SAN FRANCISCO -- The tempting thing to do is to suggest that the Texas Rangers forget the playful nonsense of the claw and the antlers and just try to remember how to play baseball again.
Never mind winning a World Series right now. Just try to win a game.
But that would be ignoring who these Rangers are and how they got here in the first place. The absolute last thing they need to do at this point is to start an identity search.
So as mortifying as Thursday night's 9-0 Game 2 loss to the San Francisco Giants may have been, as devastating as it may seem to be flying back to Texas down two games to none in the 106th Fall Classic, putting this nightmare in the rearview mirror and inundating themselves in a sea of red come Game 3 on Saturday night at Rangers Ballpark in Arlington is exactly what this team needs.
Never mind that the Rangers have still never won a ballgame in Telephone Company Park and have now put themselves in the position of having to do that at least once if they can force a return here for a Game 6. First, they have to earn that right.
The kind thing would be to say that only inches separated the Rangers from flying home with the best-of-seven World Series tied at a game apiece.
For reasons that are obvious, I'm not feeling that kind, and it wouldn't be close to the truth anyway.
Obviously, the difference wasn't nearly that subtle. Sure, another few inches and maybe Ian Kinsler's drive leading off the fifth inning doesn't bounce off the top of the fence but clears it, and the Rangers break through first in Game 2.
Maybe that changes everything.
But subsequent events, especially that embarrassing seven-run eighth-inning implosion by the bullpen, proved that's just wishful thinking.
"It was a game of inches," Rangers general manager Jon Daniels said as he lingered alone in manager Ron Washington's office after the game, "and then it got ugly."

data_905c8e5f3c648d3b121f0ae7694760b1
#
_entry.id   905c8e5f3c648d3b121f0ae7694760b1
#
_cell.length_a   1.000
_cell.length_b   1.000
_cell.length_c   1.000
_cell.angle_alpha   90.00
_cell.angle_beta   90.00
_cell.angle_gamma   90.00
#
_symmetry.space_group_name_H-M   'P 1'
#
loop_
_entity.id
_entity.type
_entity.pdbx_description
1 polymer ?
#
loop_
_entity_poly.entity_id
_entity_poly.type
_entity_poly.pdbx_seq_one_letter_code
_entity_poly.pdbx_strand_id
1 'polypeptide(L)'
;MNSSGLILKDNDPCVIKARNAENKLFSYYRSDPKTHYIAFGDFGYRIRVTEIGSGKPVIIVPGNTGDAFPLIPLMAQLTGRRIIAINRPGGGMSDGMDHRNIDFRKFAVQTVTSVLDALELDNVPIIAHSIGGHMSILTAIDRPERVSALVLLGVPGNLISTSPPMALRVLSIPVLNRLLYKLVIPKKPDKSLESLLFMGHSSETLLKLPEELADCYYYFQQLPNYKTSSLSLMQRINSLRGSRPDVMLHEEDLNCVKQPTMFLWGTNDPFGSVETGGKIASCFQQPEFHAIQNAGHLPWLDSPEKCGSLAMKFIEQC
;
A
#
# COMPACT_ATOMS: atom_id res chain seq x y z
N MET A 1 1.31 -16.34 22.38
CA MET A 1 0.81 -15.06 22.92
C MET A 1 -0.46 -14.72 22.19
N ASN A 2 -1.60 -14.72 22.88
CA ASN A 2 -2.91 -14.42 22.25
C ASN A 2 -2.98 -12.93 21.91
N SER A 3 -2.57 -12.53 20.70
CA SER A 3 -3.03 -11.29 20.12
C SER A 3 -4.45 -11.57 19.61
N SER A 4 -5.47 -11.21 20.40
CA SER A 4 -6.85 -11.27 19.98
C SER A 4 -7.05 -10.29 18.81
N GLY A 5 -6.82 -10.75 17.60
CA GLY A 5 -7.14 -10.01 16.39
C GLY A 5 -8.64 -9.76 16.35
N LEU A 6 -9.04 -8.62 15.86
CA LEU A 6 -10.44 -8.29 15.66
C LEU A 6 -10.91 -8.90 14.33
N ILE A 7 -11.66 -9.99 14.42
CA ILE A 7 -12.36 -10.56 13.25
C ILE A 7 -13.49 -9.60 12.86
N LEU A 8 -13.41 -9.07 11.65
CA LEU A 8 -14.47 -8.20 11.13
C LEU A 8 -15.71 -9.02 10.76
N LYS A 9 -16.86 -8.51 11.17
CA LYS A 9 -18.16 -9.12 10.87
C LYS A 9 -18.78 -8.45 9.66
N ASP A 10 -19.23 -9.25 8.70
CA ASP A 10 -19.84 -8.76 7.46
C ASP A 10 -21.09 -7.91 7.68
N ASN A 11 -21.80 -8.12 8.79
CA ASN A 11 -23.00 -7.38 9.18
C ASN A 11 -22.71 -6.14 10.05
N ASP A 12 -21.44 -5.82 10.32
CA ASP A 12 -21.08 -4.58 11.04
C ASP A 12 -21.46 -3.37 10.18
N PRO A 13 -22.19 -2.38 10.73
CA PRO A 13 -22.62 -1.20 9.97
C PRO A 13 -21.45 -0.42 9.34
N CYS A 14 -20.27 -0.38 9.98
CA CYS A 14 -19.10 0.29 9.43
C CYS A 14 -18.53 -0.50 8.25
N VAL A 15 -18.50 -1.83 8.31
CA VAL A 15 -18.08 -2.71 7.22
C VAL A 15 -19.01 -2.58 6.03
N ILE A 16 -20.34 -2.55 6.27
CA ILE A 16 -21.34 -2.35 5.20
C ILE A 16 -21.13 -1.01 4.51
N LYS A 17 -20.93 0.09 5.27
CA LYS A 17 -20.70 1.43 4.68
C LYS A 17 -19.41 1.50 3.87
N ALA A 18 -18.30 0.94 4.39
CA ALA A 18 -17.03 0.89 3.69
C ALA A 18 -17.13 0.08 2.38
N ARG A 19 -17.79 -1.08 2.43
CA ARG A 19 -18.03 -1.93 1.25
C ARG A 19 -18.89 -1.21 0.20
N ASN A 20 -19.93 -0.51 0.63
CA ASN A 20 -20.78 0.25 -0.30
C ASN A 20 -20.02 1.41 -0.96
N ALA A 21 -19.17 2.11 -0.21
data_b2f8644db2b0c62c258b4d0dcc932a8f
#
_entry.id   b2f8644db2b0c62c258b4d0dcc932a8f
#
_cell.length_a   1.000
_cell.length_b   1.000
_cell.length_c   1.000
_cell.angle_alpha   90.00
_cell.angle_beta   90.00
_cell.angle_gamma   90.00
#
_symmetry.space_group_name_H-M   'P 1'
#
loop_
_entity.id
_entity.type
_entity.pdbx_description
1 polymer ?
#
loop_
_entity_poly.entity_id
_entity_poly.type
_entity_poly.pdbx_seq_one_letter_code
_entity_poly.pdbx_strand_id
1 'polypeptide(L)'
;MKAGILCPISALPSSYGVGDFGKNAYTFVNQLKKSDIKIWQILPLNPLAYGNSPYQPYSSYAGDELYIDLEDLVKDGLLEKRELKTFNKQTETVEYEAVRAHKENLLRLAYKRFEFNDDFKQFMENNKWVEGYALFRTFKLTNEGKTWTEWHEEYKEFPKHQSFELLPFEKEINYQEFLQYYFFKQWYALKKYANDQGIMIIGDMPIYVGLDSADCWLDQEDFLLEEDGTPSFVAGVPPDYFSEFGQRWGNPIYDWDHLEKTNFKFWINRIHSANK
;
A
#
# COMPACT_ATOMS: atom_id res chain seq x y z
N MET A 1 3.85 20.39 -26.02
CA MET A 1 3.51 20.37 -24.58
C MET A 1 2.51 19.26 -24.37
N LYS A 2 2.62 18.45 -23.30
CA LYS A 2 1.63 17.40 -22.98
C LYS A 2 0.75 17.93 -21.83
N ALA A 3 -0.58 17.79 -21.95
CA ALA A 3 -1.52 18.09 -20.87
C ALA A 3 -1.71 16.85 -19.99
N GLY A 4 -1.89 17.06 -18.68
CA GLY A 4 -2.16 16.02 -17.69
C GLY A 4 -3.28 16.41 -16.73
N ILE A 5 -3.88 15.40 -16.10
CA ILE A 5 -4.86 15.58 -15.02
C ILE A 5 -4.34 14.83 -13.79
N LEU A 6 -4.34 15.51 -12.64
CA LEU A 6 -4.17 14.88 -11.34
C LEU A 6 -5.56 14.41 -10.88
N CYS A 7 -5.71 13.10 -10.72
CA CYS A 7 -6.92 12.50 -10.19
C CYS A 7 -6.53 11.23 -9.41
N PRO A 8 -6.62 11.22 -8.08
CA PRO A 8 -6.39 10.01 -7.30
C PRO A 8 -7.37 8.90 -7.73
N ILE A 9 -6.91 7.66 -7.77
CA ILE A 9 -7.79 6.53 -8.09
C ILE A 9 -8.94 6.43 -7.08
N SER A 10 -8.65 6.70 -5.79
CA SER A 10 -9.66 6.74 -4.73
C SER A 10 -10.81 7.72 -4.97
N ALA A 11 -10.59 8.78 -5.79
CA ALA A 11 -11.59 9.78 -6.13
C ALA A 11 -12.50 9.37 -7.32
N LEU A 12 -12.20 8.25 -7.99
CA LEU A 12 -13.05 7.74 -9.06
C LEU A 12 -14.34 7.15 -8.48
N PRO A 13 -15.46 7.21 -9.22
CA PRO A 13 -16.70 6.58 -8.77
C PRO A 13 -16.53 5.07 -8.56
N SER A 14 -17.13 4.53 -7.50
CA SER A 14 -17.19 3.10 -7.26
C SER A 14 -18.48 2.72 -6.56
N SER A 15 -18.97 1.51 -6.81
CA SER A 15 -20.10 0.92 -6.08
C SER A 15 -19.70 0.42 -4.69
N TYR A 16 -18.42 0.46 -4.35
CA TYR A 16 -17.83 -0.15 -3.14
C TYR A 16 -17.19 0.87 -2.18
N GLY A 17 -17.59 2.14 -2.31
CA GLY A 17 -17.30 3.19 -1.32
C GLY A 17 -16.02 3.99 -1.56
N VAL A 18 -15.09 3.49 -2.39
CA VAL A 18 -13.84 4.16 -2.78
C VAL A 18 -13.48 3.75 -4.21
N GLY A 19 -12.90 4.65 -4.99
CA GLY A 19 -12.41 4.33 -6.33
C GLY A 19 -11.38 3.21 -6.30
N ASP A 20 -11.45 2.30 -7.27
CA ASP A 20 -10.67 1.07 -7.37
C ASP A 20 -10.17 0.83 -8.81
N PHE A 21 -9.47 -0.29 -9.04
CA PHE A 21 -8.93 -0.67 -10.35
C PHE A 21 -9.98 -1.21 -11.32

Very, very ugly.
Only moments after the Rangers had stranded Kinsler at second following his double, the Giants got a no-doubt-about-it jack from Edgar Renteria, who turned on C.J. Wilson's high fastball and planted it in the left-field seats in the bottom of the same inning to break the scoreless tie.
With Cain inducing a weak assortment of popups and routine ground-ball outs from the Rangers' dormant offense, the Giants tacked on an insurance run in the seventh, then reveled in a complete collapse by the Texas bullpen in the eighth.
When the dust and the gore had settled, the Giants had gouged out seven more runs, turned a tight pitcher's duel into a humiliating 9-0 rout and ignited a monumental celebration among more than 43,000 black-and-orange-clad Giants fans.
"We got it handed to us tonight," said Rangers owner/president Nolan Ryan, shaking his head. "We came apart at the seams.
"Now we have to put this out of our minds and realize that Saturday starts another series. The one positive is that at least we're going home."
Home, where they don't have to worry about never having won a game in 11 tries. They can only hope they get another chance because, as Ryan said, it may be a new series but it's one in which the Rangers now must win four times out of five games.